PNP sees no wrong in arresting impeachment initiators: Why it could be wrong

July 2, 2019 - 2:24 PM
Philippine National Police Director General Oscar Albayalde answers questions about communist rebels in this May 23, 2018 photo. (PNA Negros Occidental)

The Philippine National Police is happy to oblige President Rodrigo Duterte who threatened to order the arrest of those who will file and support an impeachment complaint against him over his pronouncements seen in favor of China following an incident off Reed Bank in the South China Sea.

“Me? Will be impeached? I will jail them all. Try to do it and I will do it. Son of a b*tch,” Duterte said.

“I am challenging you to do it. You really want to force my hand into it? Okay. You sons of b*tches, do it. Yes. File it,” Duterte added.

Director General Oscar Albayalde, chief of the PNP, said the police force will not hesitate to apprehend anyone who would attempt to file for impeachment against the chief executive.

“Of course, kung talagang pinag-utos ng Presidente at may nakita tayong violation of the law, why not?” the top cop said, referring to Duterte’s remarks.

Albayalde said the PNP would first conduct an investigation before making such arrests.

“There will be an investigation. Hindi mo naman pwedeng basta-basta kunin ‘yung tao dahil tinuro at kukunin mo. There will always be an investigation before you can make an arrest,” he said.

Duterte at PMA event 2019
President Rodrigo Duterte delivers a speech during the commencement exercises of the Philippine Military Academy “Mabalasik” Class of 2019 at Fort General Gregorio Del Pilar in Baguio City on May 26, 2019. (PCOO/King Rodriguez)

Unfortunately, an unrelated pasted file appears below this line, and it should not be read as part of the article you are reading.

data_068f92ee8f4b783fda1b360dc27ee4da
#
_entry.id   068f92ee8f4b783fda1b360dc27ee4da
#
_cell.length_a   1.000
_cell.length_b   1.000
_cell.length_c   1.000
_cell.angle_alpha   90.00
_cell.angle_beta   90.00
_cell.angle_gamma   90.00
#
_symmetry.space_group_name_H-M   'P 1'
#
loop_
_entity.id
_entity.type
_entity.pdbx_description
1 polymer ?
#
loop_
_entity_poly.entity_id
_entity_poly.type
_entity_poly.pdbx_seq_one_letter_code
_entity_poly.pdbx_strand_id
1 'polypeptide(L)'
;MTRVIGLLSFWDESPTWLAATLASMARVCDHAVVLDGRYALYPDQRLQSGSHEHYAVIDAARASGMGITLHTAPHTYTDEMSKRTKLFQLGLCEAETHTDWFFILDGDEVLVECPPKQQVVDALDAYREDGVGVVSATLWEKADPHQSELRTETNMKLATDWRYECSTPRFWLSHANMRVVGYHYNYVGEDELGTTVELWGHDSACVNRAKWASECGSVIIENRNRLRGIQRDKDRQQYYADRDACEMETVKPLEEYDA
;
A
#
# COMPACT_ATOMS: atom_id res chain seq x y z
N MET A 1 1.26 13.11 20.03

Malacañang eventually stated that Duterte’s comments were just an “expression of disgust” toward critics. A threat to arrest critics of the highest official of the land and the police’s unquestioning response, however, carries some weight.

What the Constitution says 

Florin “Pilo” Hilbay, a former solicitor general who was involved in the Philippines’ winning arbitration case against China, countered that it is the “constitutional prerogative” of Filipinos to file an impeachment complaint.

Having them arrested, however, is not sanctioned by the Constitution.

“The President has no constitutional authority to order the arrest of anyone just (because) he wants to,” Hilbay wrote.

On arrests 

If a citizen has the prerogative to file an impeachment case, that is no basis for his or her arrest.

An arrest warrant or order executed by the PNP generally comes from a municipal or regional trial court—and not from a president—once probable cause is determined against a suspect or accused.

In a criminal case, probable cause refers to a requirement that a charge has reasonable ground to proceed with further judicial inquiry or trial based on preliminary investigation and existing proof.

On impeachments

High-ranking government officials may be impeached for “culpable violation of the Constitution, treason, bribery, graft and corruption, other high crimes, or betrayal of public trust,” according to Article IX Section 2.

The Congress has the exclusive power to process and pursue an impeachment case, provided there is a verified complaint and subsequent endorsement by a congressman.

Impeachment trial: Corona
Scene from the impeachment trial at the Senate of chief justice Renato Corona in 2012. (Senate PRIB)

An impeachment is “a constitutional process of removing public servants from office as an assurance against abusive officials in the country,” according to a primer released by the government.

“The object of impeachment is solely to determine whether or not the official is still worthy of the trust conferred upon him/her,” it added.